From BG NEWS ALUMNI SOCIETY A current Bowling Green State  University student and an incoming BGSU freshman are the first winners of the Terry Goodman Memorial Journalism Scholarship at the university. The awards are intended for students who work at the campus newspaper, The BG News, and are sponsored by the BG News Alumni Society and presented by the Department of Journalism and Public Relations. Winner of a $500 scholarship is Courtney Brown, a BGSU junior multiplatform journalism major from Huron, Ohio. A graduate of Norwalk High School and a transfer student from Firelands College, Brown is a reporter at The BG News and is expected to become an editor in the next academic year. Winner of a $250 scholarship is Brionna Scebbi of Cleveland. Scebbi will enroll at BGSU next fall and plans to work at The BG News and storytelling with online platforms at the university. She is a senior at Saint Joseph Academy and is editor of the high school newspaper, The Jaguar Beat. She has been active with that newspaper all four years of high school. The scholarship is named for Terry Goodman, a 1978 BGSU journalism graduate who was sports editor of The BG News. He went on to win 39 state and national journalism awards during a reporting career with The Chronicle Telegram in Elyria, the Sandusky Register and the Lorain Journal (later The Morning Journal) in Lorain. At the Journal, he was sports editor and then associate managing editor in charge of the daily layout and design from 1980 until his death from cancer in 1996. The BG News Alumni Society was established…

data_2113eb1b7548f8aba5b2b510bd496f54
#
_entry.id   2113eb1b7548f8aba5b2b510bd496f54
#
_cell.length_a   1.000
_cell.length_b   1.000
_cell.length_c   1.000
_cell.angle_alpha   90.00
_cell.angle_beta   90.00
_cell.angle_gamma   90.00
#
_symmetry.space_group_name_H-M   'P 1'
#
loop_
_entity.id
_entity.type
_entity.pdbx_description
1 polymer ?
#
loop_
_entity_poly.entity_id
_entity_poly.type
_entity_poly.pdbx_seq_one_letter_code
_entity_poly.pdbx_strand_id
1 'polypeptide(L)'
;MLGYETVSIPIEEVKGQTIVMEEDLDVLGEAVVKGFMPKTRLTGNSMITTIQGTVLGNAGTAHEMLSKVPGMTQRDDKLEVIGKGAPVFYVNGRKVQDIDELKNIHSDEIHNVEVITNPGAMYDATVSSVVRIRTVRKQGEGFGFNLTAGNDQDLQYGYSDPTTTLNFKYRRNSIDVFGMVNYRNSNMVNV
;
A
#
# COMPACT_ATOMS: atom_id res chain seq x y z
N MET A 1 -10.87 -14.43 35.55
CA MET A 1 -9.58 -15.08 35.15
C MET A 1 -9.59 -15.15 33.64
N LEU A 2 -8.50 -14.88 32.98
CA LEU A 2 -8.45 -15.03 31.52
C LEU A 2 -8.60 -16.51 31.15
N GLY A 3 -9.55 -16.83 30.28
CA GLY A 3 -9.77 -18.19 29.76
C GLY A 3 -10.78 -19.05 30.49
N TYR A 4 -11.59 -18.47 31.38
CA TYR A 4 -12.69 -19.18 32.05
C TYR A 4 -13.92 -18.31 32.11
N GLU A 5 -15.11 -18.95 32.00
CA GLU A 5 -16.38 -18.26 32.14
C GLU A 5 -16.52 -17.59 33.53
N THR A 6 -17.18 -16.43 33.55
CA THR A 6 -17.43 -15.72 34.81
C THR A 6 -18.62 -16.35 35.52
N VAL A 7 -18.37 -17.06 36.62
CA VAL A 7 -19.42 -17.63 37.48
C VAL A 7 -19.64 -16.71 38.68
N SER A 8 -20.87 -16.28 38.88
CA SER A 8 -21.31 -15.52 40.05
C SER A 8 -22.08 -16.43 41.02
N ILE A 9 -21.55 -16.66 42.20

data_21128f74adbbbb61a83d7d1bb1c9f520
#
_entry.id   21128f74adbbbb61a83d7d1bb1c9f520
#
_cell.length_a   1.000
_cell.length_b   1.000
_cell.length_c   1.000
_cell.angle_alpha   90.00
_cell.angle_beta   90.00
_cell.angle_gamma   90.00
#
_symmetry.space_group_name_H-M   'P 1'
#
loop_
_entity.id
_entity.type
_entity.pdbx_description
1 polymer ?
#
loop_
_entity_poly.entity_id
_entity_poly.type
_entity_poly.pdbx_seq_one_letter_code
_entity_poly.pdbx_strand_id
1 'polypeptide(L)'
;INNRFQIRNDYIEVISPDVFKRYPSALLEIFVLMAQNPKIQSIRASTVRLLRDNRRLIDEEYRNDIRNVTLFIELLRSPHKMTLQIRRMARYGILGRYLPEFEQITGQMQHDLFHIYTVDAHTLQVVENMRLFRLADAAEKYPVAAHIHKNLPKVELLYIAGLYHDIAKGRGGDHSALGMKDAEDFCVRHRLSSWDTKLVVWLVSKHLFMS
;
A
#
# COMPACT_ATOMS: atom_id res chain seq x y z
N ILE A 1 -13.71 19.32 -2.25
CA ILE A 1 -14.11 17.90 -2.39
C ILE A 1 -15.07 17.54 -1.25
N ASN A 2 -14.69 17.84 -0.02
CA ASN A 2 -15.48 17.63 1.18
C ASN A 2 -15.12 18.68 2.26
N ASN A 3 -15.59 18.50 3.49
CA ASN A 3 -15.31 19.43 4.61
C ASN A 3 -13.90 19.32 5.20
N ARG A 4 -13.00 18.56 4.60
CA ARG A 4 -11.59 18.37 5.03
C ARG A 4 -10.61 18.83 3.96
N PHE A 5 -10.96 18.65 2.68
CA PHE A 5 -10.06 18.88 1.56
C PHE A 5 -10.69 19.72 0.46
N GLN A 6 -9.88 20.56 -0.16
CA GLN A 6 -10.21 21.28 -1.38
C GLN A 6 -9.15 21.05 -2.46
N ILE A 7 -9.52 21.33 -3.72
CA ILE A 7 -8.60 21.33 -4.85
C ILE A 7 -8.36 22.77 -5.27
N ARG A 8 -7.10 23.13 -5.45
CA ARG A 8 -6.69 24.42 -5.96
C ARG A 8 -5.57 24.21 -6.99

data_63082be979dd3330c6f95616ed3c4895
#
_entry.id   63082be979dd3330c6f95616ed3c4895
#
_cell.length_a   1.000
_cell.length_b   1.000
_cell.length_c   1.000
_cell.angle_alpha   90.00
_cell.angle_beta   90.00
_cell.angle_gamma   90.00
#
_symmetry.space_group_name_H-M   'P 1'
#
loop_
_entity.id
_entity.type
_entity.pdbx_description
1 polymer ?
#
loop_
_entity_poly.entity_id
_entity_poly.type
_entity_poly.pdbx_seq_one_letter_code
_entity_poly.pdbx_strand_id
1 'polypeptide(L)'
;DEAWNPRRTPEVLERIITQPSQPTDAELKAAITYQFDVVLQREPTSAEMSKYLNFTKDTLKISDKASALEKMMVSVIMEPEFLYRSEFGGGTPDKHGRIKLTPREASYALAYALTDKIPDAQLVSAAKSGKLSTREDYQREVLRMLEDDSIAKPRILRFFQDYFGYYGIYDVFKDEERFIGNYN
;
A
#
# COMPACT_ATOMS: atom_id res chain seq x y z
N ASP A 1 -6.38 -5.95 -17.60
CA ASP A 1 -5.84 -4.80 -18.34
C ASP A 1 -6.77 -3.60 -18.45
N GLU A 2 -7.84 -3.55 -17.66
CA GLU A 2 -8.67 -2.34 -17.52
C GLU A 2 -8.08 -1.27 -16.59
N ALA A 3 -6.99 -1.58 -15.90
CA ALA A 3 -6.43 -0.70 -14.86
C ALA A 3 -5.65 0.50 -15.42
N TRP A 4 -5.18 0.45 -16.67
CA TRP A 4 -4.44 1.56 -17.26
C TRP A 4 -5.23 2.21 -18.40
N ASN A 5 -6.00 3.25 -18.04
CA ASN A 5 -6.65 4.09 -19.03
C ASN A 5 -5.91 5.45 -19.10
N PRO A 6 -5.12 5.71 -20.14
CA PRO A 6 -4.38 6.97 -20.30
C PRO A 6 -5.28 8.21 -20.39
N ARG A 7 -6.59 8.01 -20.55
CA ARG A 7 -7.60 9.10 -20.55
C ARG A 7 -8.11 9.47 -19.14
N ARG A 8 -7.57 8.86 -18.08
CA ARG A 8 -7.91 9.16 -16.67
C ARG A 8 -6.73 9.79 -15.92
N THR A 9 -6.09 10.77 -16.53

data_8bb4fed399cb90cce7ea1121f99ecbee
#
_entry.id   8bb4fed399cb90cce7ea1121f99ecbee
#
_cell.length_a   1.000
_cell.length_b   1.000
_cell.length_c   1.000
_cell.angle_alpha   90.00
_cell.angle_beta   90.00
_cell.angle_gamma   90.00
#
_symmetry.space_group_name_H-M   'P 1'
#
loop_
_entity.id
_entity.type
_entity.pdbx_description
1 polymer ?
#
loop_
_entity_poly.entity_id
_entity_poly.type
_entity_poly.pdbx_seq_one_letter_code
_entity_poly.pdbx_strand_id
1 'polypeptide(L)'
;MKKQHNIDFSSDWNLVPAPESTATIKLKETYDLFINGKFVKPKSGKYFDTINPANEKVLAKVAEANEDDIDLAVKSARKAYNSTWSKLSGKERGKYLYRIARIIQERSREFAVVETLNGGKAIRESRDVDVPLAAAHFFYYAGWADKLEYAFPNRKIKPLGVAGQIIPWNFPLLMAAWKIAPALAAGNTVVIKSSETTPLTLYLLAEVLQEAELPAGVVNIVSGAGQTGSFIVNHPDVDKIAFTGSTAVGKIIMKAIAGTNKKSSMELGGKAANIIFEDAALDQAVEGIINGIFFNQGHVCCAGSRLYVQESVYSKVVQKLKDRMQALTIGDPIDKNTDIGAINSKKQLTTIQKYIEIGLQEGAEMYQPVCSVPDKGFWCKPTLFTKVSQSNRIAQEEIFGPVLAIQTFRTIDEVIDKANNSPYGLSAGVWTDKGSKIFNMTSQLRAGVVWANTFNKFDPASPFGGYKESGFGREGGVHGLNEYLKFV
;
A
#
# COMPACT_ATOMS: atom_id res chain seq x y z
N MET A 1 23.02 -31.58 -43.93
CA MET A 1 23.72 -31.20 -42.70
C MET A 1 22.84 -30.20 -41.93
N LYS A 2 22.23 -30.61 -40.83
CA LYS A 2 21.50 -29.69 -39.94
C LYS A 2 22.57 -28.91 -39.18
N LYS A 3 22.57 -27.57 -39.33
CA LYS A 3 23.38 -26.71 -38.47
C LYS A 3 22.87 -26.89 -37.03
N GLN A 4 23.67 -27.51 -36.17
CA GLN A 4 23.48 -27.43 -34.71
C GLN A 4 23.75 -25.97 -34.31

BGSU taking steps to reduce its carbon footprint